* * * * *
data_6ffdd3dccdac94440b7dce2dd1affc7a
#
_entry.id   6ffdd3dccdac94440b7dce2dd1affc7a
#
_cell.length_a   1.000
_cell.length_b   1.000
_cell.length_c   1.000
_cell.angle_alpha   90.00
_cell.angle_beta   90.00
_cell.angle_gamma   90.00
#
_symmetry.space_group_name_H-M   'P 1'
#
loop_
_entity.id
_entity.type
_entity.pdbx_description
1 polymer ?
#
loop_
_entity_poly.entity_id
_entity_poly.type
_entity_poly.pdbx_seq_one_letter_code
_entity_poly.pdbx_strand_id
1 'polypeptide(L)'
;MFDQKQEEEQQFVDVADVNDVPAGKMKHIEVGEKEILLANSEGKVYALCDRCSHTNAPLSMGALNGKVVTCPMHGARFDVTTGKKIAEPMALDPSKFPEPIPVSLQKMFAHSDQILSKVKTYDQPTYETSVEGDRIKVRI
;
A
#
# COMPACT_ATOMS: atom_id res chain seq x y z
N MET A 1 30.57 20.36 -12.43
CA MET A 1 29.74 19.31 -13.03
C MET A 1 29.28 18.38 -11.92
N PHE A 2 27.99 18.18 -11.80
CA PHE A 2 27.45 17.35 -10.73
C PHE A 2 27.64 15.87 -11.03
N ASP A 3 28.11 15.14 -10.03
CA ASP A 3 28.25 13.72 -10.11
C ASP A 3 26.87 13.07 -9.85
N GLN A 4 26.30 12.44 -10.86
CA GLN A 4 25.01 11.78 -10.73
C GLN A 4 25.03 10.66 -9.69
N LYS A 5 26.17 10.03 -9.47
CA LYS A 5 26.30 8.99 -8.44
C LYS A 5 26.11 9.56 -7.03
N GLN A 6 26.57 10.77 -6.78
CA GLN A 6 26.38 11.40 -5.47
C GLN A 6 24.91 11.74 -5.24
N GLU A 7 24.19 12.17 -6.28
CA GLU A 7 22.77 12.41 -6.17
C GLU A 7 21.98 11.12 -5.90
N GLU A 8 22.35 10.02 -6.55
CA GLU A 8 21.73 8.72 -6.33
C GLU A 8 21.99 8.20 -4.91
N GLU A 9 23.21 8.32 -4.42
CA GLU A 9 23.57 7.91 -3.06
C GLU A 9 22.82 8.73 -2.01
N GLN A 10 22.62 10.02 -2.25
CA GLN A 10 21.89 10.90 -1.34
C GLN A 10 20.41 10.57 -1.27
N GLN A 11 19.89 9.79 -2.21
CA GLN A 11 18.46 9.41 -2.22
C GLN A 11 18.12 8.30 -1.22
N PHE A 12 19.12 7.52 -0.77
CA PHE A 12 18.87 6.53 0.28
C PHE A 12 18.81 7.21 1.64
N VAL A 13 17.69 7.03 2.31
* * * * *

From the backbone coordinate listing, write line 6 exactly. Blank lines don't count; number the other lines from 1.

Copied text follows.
_cell.length_b   1.000